If the contract is deemed to be fraudulent, the arbitration system returns the token back to the original claimant’s wallet address and the transaction fees born from staking the claim on the NFT are paid by the claimant.

Several other copyright infringement challenges of the NFTs are pertaining to its long-term preservation to maintain their authenticity. Traditionally NFTs are reliant on the content owner in possession of a private key associated with the private/public key pair for verifiable proof of ownership of the object. However, the strong dependence of the NFT authentication process using third party organizations such as NFT exchanges and centralized databases complicates proving the authenticity of ownership using the token. The implementation of blockchain technology for authentication is crucial for storing the public/ private key pair and digital signatures for extended periods. However, data such as the true identity of the NFT creator or the association of the NFT with the copyrighted object is not stored in the NFT itself and thus the decentralized technology is not suitable for continual reliance for all future authentications. Furthermore, the lack of historical records of physical objects in the pre-blockchain era make establishing the true ownership of the NFT and its associated object. Without complete historical records stored in the blockchain, it is difficult to prove and justify copyright claims and prevent copyright infringement [29].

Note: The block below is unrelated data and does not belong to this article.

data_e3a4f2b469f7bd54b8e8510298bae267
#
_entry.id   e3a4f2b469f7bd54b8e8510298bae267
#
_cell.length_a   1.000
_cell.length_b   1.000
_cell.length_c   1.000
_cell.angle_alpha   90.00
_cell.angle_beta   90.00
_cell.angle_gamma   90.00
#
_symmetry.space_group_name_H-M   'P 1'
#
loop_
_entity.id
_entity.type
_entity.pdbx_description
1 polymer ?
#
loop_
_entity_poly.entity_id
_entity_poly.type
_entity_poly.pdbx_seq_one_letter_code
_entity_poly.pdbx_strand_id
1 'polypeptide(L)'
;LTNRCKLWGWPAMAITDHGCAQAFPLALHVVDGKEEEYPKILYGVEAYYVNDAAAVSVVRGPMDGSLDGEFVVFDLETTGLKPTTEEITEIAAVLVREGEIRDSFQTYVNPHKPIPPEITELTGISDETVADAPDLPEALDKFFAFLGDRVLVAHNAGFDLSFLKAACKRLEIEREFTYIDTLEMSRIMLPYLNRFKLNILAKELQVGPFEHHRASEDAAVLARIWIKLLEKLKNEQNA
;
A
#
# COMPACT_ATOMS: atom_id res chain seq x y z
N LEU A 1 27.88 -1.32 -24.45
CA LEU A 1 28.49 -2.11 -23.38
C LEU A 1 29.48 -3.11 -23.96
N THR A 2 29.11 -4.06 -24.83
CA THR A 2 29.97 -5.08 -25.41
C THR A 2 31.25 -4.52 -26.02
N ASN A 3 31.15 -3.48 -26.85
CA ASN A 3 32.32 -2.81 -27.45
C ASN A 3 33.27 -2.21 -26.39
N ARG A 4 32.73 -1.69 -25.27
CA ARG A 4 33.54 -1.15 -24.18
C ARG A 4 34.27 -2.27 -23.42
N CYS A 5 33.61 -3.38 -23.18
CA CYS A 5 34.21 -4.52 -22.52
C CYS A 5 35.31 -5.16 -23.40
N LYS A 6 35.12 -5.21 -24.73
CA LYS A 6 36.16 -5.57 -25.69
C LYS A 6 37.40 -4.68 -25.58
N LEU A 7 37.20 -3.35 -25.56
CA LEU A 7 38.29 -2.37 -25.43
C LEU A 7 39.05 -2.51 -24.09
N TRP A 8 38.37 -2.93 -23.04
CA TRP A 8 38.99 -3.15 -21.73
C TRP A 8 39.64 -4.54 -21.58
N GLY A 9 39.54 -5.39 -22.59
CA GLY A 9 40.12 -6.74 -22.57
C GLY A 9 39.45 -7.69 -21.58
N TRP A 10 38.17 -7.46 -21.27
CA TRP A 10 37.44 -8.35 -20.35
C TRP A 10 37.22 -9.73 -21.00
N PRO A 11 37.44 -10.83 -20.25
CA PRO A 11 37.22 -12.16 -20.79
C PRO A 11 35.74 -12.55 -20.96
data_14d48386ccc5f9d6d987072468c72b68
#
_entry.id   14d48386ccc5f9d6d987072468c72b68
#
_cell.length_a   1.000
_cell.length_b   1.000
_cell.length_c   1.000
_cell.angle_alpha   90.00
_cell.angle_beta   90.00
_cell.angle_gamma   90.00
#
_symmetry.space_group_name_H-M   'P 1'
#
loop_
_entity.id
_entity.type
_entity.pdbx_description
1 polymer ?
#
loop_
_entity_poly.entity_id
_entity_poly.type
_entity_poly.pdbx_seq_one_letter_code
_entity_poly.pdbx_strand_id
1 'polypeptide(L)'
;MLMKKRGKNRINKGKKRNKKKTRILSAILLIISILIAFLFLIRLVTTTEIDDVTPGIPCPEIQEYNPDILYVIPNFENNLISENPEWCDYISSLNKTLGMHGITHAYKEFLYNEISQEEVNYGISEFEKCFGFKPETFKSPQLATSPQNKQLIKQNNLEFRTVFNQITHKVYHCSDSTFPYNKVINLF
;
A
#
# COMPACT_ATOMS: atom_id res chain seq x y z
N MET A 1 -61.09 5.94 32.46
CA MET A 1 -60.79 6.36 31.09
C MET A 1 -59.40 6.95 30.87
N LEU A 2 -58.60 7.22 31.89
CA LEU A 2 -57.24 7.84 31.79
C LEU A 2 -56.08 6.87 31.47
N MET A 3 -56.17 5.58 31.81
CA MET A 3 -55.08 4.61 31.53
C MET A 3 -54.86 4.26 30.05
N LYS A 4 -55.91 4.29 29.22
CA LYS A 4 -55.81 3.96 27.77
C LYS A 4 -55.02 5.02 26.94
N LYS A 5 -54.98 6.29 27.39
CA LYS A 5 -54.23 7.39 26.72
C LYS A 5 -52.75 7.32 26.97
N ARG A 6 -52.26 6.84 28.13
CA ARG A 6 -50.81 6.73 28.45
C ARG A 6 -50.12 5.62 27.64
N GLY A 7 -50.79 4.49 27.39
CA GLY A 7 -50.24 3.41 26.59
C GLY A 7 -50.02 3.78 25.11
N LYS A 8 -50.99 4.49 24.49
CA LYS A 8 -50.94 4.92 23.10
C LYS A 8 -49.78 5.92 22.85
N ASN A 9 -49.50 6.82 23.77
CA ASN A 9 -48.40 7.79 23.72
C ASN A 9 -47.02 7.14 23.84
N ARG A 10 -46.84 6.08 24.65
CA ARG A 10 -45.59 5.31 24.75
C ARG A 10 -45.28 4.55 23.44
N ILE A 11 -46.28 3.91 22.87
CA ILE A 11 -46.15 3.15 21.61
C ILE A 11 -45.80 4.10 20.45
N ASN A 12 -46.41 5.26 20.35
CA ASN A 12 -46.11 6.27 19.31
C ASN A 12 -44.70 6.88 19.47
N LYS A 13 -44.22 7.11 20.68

3.2 NFT-based Quantum Hypergraph States

Quantum hypergraph states are highly entangled multipartite quantum states derived from a mathematical hypergraph. In this context, the quantum states are associated with the vertices of the hypergraph, while the edges serve as connections to other qubits, collectively forming a non-separable many-body quantum state. Notably, this double hypergraph bears resemblance to the hypergraph state discussed in reference, with the distinction that each vertex has a parallel counterpart.